Table Of Contents

What Is A Capacitor?

Capacitors are common components in guitar pedals and, after resistor use in guitar pedals, are usually one of the components you’ll see and use the most when building guitar pedals.

Capacitors store electricity, but they do so in a different way to how batteries store electricity. While batteries slowly let out electricity to power something, capacitors quickly release a burst of energy. This can be useful for things like camera flashes where a large burst of electricity is needed quickly, but only for a short time.

In guitar pedals, capacitors are also often used to filter signals. This filtering aspect can be used to modify and shape the tone of the sound coming out of the guitar pedal. I’ll go through this later in the article as I explain the different ways capacitors are used in guitar pedals.

In a wiring diagram, capacitors look like this (U.S. version on the left, international on the right)

As you can see, capacitors can be either polarised or not polarised. A non-polarised capacitor can be used in any orientation. However, a polarised capacitor needs to put in the orientation shown on the wiring diagram. To know which side of a polarised capacitor is positive, you just need to look at the wires; the longer one is positive.

How Are Capacitors Measured?

A capacitor’s capacitance is measured in Farads. One Farad is quite a lot, so when making guitar pedals, you’ll often be using capacitors with values in the micro or nano Farad range, or even picoFarads.

Capacitors also have a voltage rating. This is simply how much voltage the capacitor is rated for. Generally speaking, this isn’t a huge concern for guitar pedal making since we’re usually working with low voltages. Generally speaking though, a capacitor with a higher voltage rating will be physically larger than a capacitor with the same capacitance that has a lower voltage rating. Space is often at a premium in guitar pedal circuits, so try to use capacitors with as low a voltage rating as possible.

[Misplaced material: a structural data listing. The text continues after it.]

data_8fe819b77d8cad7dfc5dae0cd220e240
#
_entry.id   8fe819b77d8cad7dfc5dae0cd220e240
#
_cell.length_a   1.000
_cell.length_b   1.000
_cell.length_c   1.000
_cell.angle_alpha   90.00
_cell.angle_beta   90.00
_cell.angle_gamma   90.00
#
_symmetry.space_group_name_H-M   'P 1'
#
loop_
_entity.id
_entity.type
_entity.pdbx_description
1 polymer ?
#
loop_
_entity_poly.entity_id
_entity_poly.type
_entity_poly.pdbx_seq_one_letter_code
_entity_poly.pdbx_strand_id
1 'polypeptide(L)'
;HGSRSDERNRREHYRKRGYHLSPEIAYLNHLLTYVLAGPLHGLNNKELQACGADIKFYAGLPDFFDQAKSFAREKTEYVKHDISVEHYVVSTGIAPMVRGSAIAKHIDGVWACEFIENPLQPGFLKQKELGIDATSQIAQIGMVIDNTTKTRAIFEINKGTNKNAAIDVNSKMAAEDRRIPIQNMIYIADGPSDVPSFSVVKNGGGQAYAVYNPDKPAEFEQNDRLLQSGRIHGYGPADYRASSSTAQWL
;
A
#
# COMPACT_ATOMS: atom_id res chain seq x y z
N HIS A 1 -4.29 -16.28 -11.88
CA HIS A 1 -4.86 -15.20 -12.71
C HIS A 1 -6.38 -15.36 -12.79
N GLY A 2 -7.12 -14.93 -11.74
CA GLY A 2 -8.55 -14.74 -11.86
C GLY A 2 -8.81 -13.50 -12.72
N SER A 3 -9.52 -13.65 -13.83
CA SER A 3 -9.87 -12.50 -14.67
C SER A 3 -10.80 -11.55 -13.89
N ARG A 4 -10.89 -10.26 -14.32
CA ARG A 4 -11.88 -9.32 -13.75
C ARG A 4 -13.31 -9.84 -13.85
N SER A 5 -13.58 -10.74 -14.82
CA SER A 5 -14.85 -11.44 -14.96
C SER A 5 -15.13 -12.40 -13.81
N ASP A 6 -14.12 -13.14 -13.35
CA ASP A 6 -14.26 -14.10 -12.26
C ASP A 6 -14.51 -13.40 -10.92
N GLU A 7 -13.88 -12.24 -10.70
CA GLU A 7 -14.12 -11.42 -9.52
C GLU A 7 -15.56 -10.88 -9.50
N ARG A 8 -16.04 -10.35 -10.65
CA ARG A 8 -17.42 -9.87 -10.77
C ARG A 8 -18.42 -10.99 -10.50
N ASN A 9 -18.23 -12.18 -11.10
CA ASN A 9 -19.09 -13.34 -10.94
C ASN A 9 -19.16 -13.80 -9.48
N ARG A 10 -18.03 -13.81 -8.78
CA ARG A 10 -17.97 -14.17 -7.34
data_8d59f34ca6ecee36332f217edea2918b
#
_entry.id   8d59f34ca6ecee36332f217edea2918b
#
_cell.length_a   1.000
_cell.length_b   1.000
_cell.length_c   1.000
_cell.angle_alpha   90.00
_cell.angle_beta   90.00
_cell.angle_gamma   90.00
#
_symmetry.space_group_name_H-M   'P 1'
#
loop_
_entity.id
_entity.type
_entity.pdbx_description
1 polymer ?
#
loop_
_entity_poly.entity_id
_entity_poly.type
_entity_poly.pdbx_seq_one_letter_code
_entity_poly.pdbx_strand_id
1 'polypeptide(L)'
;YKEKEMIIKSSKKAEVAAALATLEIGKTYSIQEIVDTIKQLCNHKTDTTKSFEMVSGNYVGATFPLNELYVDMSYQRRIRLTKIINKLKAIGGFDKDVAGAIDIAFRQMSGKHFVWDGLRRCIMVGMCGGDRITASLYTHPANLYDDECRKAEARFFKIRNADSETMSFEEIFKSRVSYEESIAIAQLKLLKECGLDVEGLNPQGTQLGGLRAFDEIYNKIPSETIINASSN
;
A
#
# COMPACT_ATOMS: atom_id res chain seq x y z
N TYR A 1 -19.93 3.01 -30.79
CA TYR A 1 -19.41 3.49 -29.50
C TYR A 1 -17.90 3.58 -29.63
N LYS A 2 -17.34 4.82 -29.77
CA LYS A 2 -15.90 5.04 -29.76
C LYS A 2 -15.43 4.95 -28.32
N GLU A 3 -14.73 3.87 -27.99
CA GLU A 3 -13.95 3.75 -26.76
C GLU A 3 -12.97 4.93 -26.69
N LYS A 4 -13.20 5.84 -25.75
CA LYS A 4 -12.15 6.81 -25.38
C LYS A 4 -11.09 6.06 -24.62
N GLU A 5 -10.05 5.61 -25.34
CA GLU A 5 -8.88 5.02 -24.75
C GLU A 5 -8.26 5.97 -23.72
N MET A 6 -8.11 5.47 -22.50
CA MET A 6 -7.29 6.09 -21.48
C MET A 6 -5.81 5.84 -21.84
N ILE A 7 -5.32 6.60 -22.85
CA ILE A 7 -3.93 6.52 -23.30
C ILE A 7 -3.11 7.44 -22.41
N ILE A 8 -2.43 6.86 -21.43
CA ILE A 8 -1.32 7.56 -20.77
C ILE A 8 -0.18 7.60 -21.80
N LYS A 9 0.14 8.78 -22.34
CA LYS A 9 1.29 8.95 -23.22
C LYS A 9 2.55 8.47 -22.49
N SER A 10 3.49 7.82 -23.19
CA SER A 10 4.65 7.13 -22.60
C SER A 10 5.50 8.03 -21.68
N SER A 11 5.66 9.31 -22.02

What Are The Different Kinds Of Capacitors?

Capacitors can be made of different materials and look very different from one another. You will have noticed that resistors used in guitar pedals pretty much all look quite similar, capacitors on the other hand come in all different shapes and sizes!

Ceramic Capacitors

Ceramic capacitors are usually the smallest capacitors that are used and are usually in the picoFarad range.

While you’ll find ceramic capacitors used in guitar pedals, both for professionally made guitar pedals and DIY guitar pedals, they’re used a lot less often than other types of capacitors. This is because ceramic capacitors can have a few interference issues. They’re used, and there’s nothing wrong with using them, it’s just that they’re not used as frequently as other capacitors in guitar pedals.

Polyester, Box, and Metal Film Capacitors

These types of capacitors are used quite a lot in making guitar pedals, and you’ll probably get familiar with them quite quickly!

As you can see from the picture, these capacitors are usually a boxy shape. They’re usually a mid-range capacitance when compared to other capacitors used in guitar pedals.

Electrolytic Capacitors

Electrolytic capacitors are commonly used in guitar pedals and are always polarised. As mentioned, you can tell which side of the capacitor is polarised because one of the wires is longer. There are also often markings on the outside of the capacitor to indicate which side is positive.

Don’t make the mistake of orienting an electrolytic capacitor the wrong way. You likely won’t destroy anything, but your pedal won’t work.

Electrolytic capacitors are usually of higher values when compared to other capacitors used in guitar pedal making.

Reading A Capacitor’s Value

While electrolytic capacitors often have their value printed on them, smaller capacitors may just have a code on them to save space.

Decoding a capacitor’s value isn’t difficult, but the answer is kind of long winded. Rather than rewriting the myriad of articles on how to read a capacitor code, here’s a good resource. If you don’t want to work it out yourself, there’s also plenty of online calculators available that will decode capacitor values for you. Here’s a good one.

Understanding Capacitors In Parallel And In Series

Along with other components, you’ll see capacitors used either in series or in parallel, and their total capacitance will vary depending on how they’re arranged.

Capacitors in series look like this:

To calculate the total capacitance the equation is:

\(C_{total} = \frac{1}{\frac{1}{C1} + \frac{1}{C2} + \frac{1}{C3}}\)

This equation will work with any number of capacitors in series.

Capacitors in parallel look like this:

To calculate the total capacitance the equation is:

\(C_{total} = C1 + C2 + C3\)

Again, this works with any number of capacitors.

Obviously most guitar pedal circuits are going to be more complicated than the simple diagrams above. You’ll likely see capacitors (and other guitar pedal components) in both series and parallel, but you should start with understanding the more simple diagrams first.